“First Theology”

Anyone working on the boundary between a postconservative evangelical theology and the best of the more traditional theologians, needs the wise counsel of Kevin Vanhoozer.  A good place to start in his 2002 work, First Theology: God, Scripture, & Hermeneutics.  Vanhoozer's concern is for fidelity to the "sensus scripturalis."  He writes, "I am…advocating a distinctly Christian and theological, which is to say trinitarian approach to biblical interpretation that begins by recognizing God as a triune communicative agent and Scripture as the written locus of God's communicative action" (p. 38).  In a footnote, he instinctively adds, "Jesus Christ is, of course, the Word of God made flesh.  The life of the incarnate Jesus therefore is God's communicative act as well.  The point is, however, that one can begin with Christ only by attending to the apostolic (divinely authorized) testimony about him." 

Whether or not one agrees completely with Vanhoozer's use of speech-act theory [and I understand he may have some qualifying thoughts himself], his work is always astute, careful, and a joy to read.

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3 thoughts on ““First Theology”

  1. In this application communicative agent and communicative action cannot be seperated due to trinitarian context -we are bound in a bundle of light with Jesus Christ at the center, revealing the Father, as the Spirit enables us to
    meditate on the written revelation of and in “the story we find ourselves in” (McLaren’s phrase).
    The agent is continually active…the incarnate Christ communicated by the life he lived and our mission is to continue that. It begs the question: What are we communicating by our life together as the Church universal?

  2. Along the lines of Trinitarian involvement in the hermeneutical spiral spoken about by Vanhoozer, a word from Carl Trueman’s The Wages of Spin is germane:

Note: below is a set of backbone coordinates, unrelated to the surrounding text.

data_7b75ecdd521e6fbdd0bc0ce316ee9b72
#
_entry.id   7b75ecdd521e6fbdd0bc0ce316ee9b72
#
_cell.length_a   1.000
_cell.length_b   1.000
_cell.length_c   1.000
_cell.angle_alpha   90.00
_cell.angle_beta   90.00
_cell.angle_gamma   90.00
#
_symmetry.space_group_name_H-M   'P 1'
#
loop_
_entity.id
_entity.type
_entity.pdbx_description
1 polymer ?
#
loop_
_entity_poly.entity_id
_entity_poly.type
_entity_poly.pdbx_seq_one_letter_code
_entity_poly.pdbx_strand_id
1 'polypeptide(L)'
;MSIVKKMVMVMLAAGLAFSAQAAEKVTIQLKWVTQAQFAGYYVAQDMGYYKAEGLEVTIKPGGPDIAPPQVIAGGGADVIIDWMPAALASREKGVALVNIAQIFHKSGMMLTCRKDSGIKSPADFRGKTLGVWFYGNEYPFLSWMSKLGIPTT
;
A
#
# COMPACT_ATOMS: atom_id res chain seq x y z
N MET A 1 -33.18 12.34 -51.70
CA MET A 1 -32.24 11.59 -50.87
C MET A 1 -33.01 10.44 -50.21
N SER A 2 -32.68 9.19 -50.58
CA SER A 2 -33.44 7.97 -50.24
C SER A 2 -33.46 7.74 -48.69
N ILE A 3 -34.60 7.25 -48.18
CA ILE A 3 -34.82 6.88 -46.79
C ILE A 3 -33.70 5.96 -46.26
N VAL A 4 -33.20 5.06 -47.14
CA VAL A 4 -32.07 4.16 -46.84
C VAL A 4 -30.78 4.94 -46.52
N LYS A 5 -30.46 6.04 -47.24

The fallenness of human nature and the overarching sovereignty and freedom of God mean that words in themselves have no power to convert or to achieve the purpose which God intended. Instead, words are combined with the activity of God’s Spirit within a trinitarian economy of salvation which stresses the supernatural nature of God’s grace (p. 53).

    Later on in the same chapter Trueman makes a case that aligns with your previous comment:

    Such reflections on the person of Christ, within the context of the Trinity, hold answers which we need for the postmodern turn and beyond. (What is Man?)

    …to the effect that the only solution to the “death of the author” problem (just to use one example) in postmodernity is the recovery of the importance of God’s Words–a necessarily Trinitarian quest.

  3. Dr. Ebert,

    Have you ever read Wolterstorff’s “Divine Discourse”? His interaction with the issues (e.g., speaking is not revealing) and the major players (Austin, Barth, Ricoeur,et al) makes for a more extensive treatment then Vanhoozer provides. If application of the speech-act theory in philosophical hermeneutics is of interest, you can’t do better then Wolterstorff. I hope all at TCC/CCC is going well.

    Regards,

    Evan

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